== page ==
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Would Kierkegaard Blog?


No doubt. Consider his volumes and volumes of journals and his ideas about indirect communication. It’s easy to imagine him extending his multiple-persona pseudonym trickery into the blog environment.

Would Dostoevsky blog? Probably. Consider his “Diary of a Writer” and his serially published novels. But he’d have needed to make money at it somehow to pay his gambling debts. Maybe he’d have had a Paypal link and a quarterly fund drive like Mark Shea.

Would Jesus blog? Unlikely. There is a certain lack of dignity in blogging that makes it hard to imagine Jesus doing it. Consider that He left us no writings, even though he spoke with more authority than the scribes and pharisees. Is there something about the very act of writing itself that detracts from the dignity of the human person living and interacting in the present moment? — and blogging is the extreme example.

Would St. Thomas blog? Again it seems unlikely. Too informal and undignified a forum. Although perhaps he would read blogs and comment on occasion.

Would St. Augustine blog? Hard to imagine that he would be able to resist the temptation. Though he’d eventually repent of it.

Would James Joyce blog? Hopefully. That would be an interesting blog to dip into from time to time now wouldn’t it. The ultimate lit blog, perhaps.

Would Walker Percy blog? Nope. Would he read this blog? Only when Shelby Foote emailed him about it.

Would Flannery O’Connor blog? Yes, and it would be a lovely, funny blog that would break every rule of blogging.

Other women? How about Emily Dickinson? She might have blogged, for sure, yeah. Her little poems. How about Gertrude Stein, Edith Stein, Mother Theresa, Jane Austin, Virginia Woolf, St. Catherine of Sienna, Rachel Carson, St. Clare, Julian of Norwich, Mary of Nazareth?

I’ve no idea.

Comments

  1. I was just thinking yesterday, “Dostoevksy would’ve blogged if he’d been alive”…what a ranting, distorted blog it would be! I suppose I was imagining something like Notes from Underground.

  2. seasonal follies
    Suppose our children could clamber into a wardrobe and through its back to another world, where, among other things, they might find themselves engaged in an adventure involving the possibility of redemption from sin. It must be allowed that such a narrative is categorically beyond reason. Take a world occupied by reasoning beings where another narrative, on which the wardrobe one was modeled, has persisted for over two thousand years in its latest form. Assume this narrative has adherents of many stripes and critics of mostly one mind. The latter group refuse to acknowledge the redeemer because everything about him confounds reason. A large segment of the former group cannot refrain from constructing all varieties of reasons why the latter group is mistaken. They do battle on fronts ranging from what are the legitimate worldly ways to celebrate the incarnation of the redeemer, to what policies that redeemer might favor in a war among various factions in the reasoning world.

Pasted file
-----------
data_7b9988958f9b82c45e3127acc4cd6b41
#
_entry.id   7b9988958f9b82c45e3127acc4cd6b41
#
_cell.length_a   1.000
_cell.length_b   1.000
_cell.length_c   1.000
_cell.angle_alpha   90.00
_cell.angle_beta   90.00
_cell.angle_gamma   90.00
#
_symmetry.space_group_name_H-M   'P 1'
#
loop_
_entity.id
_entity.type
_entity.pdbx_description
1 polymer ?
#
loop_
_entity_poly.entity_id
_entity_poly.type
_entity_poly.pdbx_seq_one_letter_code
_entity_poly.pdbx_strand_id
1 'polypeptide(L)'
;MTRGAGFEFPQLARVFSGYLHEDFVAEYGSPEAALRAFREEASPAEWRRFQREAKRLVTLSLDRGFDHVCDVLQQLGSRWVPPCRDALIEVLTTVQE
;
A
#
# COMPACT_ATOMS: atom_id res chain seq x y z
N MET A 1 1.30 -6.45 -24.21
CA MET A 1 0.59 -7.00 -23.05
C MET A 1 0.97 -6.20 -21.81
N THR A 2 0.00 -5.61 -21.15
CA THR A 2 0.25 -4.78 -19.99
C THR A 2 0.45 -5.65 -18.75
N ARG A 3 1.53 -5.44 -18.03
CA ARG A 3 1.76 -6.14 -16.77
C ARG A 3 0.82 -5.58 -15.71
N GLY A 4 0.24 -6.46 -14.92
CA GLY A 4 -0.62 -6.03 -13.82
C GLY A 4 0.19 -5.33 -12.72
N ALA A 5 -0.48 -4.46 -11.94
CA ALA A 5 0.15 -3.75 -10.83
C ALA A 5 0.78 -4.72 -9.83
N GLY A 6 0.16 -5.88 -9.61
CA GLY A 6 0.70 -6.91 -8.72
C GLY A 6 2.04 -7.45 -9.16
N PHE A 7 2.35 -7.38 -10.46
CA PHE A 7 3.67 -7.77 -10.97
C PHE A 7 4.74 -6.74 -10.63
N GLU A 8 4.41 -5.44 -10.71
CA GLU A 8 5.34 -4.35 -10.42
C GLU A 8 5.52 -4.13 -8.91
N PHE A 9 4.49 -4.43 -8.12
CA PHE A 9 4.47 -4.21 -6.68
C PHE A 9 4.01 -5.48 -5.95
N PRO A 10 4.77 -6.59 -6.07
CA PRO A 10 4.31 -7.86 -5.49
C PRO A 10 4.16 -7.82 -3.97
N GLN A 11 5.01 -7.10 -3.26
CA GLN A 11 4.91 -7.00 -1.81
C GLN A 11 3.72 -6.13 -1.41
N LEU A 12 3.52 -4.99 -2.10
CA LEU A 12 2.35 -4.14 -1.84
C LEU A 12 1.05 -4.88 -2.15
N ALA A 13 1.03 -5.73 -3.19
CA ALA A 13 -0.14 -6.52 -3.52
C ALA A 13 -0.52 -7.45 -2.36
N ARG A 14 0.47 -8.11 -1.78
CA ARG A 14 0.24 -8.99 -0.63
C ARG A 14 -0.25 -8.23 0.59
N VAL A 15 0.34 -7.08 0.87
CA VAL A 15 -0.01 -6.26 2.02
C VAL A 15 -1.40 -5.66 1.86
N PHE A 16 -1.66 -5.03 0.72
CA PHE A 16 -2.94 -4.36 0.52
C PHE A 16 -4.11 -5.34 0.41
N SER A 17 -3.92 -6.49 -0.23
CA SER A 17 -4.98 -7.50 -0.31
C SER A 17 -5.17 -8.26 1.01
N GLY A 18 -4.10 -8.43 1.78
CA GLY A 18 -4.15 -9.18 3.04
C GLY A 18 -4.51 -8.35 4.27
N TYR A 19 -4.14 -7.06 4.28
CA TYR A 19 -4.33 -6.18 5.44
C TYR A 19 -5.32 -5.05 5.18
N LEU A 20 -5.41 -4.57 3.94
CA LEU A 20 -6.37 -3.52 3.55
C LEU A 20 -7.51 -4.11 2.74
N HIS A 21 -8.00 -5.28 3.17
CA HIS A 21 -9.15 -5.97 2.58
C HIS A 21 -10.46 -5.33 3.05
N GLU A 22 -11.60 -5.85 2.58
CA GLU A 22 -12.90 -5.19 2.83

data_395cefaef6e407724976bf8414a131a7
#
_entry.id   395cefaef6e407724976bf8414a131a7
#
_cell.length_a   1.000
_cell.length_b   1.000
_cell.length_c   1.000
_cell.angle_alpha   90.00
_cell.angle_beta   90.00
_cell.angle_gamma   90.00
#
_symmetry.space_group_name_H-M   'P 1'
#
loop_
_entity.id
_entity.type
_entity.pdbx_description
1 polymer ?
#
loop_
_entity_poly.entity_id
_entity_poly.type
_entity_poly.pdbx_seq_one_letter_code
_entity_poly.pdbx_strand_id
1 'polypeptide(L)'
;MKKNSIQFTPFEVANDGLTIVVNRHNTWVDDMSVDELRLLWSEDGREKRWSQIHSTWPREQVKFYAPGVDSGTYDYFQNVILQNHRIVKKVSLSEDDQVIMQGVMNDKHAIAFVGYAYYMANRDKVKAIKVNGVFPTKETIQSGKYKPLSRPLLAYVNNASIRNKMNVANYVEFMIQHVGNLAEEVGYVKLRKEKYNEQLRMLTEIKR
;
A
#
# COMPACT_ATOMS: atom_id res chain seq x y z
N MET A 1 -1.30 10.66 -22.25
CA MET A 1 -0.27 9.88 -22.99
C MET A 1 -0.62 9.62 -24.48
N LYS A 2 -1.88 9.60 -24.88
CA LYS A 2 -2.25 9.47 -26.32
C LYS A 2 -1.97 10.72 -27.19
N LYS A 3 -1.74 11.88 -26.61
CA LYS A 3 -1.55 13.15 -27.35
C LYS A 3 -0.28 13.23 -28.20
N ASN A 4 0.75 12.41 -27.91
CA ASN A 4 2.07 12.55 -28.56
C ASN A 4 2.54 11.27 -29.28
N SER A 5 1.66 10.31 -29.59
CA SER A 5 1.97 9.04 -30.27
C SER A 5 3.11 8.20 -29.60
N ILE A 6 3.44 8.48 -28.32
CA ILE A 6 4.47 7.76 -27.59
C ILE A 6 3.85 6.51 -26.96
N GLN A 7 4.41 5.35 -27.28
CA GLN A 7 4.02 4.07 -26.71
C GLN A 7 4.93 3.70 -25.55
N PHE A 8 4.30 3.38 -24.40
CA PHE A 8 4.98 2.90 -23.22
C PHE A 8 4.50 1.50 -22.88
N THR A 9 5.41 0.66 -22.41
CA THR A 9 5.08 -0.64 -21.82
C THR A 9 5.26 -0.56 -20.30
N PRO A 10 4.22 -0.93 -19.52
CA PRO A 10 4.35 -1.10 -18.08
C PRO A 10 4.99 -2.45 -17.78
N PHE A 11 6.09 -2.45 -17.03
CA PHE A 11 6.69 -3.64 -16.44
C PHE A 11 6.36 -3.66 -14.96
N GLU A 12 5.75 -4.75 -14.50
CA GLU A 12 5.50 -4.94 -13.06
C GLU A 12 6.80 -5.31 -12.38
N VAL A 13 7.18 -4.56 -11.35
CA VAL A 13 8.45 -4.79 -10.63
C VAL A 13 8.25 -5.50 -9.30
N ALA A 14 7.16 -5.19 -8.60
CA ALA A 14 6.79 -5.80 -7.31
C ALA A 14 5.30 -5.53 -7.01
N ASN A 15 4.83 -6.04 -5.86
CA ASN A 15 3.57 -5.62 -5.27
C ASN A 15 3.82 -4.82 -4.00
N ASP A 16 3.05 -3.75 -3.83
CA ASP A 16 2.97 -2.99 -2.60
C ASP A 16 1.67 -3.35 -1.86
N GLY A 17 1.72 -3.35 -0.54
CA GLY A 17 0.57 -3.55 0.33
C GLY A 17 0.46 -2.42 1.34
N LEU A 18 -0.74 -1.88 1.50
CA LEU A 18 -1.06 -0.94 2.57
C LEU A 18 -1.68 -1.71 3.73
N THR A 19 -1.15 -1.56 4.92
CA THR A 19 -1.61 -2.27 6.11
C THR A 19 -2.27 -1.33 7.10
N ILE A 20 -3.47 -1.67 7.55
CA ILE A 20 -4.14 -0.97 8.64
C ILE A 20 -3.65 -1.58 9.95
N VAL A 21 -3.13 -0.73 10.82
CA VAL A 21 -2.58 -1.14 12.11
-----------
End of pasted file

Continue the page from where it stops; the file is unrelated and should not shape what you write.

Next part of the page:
Now, as for the redeemer, can it be disputed, to borrow a formulation from the man whose portrait is etched on the topmost left of this page, that he either is or he is not? In the end, there can be no other alternative. Surely, if he is our maker and our judge, he is doubled over in the loudest combination of laughter and tears our reason permits us to imagine. And he must wish that his proponents would strive, in their faith, to adopt the ways of his son incarnate, to follow him rather than dare to know him. As for those unable to get beyond reason, surely his chief hope is that they come to accept his grace,

    But, as for worldly disputations over what the wardrobe maker intended by his tale, or whether department store clerks should prefer “Merry Christmas” to “Happy Holidays”, or whether one nation’s attitudes better serve his purpose than another, I’d wager he is utterly indifferent.

  3. I imagine that flannery o’connor’s blog would also be terribly scary, in very funny way, or course.

    I’m also not quite sure about Jesus blogging–he may very well have posted his parables; citing dignity as a prohibiting factor doesn’t seem convincing, he ran with socially questionable crowd.

  4. What about John The Baptist?
    Would he blog? From where?

    (Nice blog. First time here, greetings from Argentina.)

  5. Yes, John the Baptist does seem to fit a certain blogger profile. Perhaps he’d blog from the local public library when he came into town about once a month. His blog would be the web presence of a voice crying in the wilderness.

  6. Andrew Kenneally says

    Have to disagree about Jesus leaving us no writings. Second-hand they may be, but we do have a philosopher-artist of extraordinary genius, and parables of equally extraordinary genius. Not too erroneous to say that it is as an artist that his renown is based.

  7. Mike Lorrey says

    Jesus didn't write, but neither did most of his contemporaries. He did like to sermonize, and his miracles always seemed to me to be a bit show offey, desperate acts seeking recognition and approbation by someone on the margins of society. If that doesn't describe a blogger I don't know what does.

  8. Matthew Lickona says

    Mike,
    Didn't Jesus explicitly warn several people not to talk about his healing them? And didn't he heal people at the margins – i.e., lepers, i.e., people who couldn't really do much to make him famous? It'd be like me blogging about obscure Catholic novelists from long ago. Oh, wait…

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